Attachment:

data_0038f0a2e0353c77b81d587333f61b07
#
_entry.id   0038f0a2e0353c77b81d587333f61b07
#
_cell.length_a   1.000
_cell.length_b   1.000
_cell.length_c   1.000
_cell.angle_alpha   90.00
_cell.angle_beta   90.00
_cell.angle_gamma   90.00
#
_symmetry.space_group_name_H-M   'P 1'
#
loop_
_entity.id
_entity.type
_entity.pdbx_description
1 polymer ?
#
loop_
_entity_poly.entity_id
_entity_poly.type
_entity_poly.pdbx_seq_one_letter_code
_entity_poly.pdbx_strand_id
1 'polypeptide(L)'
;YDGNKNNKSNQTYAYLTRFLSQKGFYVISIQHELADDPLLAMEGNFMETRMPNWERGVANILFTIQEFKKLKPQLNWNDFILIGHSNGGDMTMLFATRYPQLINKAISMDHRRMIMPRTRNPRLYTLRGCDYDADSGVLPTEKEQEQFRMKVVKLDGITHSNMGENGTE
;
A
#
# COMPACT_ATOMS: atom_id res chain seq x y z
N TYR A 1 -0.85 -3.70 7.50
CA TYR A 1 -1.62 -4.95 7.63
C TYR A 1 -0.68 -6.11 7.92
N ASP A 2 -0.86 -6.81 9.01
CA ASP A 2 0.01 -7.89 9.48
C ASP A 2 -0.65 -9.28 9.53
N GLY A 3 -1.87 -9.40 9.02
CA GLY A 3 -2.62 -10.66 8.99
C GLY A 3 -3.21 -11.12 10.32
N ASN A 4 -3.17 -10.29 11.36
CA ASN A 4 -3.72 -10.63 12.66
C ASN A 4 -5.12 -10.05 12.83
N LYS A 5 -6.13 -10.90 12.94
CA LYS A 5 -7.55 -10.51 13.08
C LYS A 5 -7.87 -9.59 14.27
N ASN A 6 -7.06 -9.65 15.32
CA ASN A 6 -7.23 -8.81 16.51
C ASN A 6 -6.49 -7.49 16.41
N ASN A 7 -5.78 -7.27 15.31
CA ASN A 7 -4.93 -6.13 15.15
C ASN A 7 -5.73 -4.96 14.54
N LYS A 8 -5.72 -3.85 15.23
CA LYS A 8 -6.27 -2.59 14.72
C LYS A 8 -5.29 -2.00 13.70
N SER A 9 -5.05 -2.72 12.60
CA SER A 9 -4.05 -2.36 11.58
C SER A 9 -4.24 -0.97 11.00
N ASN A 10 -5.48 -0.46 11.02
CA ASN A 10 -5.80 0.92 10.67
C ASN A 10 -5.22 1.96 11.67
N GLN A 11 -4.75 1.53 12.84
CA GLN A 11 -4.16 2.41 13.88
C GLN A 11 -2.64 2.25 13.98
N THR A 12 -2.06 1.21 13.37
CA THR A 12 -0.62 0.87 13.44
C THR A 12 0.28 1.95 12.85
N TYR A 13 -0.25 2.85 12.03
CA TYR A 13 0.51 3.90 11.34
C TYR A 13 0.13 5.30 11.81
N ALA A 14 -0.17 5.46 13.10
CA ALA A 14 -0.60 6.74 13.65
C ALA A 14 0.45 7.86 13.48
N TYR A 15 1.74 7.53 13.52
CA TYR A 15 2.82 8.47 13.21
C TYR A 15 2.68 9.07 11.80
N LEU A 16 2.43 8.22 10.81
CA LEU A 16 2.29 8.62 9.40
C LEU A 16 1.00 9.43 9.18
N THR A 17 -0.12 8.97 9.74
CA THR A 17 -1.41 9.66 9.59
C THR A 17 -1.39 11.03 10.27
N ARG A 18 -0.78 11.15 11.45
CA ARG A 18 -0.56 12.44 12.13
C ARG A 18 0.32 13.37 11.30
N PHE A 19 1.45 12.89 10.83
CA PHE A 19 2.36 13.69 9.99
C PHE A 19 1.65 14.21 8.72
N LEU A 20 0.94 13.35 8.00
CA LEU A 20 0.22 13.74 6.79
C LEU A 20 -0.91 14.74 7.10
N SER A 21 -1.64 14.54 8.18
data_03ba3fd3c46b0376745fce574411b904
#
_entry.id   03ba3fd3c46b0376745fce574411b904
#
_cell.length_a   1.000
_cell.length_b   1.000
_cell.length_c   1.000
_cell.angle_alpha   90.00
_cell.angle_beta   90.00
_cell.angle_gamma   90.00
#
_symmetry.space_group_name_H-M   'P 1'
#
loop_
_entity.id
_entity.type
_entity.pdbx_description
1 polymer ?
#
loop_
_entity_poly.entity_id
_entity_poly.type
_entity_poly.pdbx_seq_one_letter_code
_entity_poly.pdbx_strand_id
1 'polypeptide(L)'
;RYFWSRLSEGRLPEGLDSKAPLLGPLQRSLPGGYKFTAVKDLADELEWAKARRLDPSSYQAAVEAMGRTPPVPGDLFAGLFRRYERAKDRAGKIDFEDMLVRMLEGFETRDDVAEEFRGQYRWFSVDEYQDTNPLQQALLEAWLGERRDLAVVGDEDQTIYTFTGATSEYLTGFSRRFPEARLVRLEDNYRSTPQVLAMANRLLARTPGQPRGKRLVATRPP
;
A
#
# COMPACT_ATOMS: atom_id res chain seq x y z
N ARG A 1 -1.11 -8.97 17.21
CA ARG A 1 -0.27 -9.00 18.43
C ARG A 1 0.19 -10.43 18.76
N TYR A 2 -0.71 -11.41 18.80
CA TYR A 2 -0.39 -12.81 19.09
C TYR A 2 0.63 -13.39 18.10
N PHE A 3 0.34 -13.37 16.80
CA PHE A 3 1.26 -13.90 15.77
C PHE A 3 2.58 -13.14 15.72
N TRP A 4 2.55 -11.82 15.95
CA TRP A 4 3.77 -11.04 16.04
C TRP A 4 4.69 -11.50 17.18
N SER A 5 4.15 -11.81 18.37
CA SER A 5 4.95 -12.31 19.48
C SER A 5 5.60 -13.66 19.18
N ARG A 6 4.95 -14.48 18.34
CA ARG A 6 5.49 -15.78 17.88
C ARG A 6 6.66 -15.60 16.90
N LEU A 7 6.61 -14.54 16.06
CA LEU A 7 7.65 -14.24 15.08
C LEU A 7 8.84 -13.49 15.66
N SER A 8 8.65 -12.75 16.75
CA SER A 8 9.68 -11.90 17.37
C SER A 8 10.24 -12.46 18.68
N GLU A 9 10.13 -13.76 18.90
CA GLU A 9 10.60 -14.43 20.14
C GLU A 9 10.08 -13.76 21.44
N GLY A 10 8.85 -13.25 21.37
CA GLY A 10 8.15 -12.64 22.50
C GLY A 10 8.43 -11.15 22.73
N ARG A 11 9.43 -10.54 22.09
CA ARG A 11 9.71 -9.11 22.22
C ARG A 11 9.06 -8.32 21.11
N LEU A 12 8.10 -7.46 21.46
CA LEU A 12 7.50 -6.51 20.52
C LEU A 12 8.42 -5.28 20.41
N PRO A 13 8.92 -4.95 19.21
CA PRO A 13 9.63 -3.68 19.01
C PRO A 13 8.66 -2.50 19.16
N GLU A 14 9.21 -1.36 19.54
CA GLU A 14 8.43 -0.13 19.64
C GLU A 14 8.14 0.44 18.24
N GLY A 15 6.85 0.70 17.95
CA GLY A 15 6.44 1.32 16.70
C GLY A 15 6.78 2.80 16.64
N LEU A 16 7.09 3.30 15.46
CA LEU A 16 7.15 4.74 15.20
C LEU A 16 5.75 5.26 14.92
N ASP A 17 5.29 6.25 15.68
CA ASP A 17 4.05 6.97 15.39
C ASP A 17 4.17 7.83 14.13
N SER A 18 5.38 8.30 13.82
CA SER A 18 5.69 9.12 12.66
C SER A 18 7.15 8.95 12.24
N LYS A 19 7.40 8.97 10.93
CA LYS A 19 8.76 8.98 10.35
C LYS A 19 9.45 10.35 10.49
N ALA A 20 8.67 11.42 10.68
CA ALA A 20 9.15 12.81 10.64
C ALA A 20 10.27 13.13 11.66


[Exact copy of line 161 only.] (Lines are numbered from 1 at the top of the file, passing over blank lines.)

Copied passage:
N GLU A 14 9.21 -1.36 19.54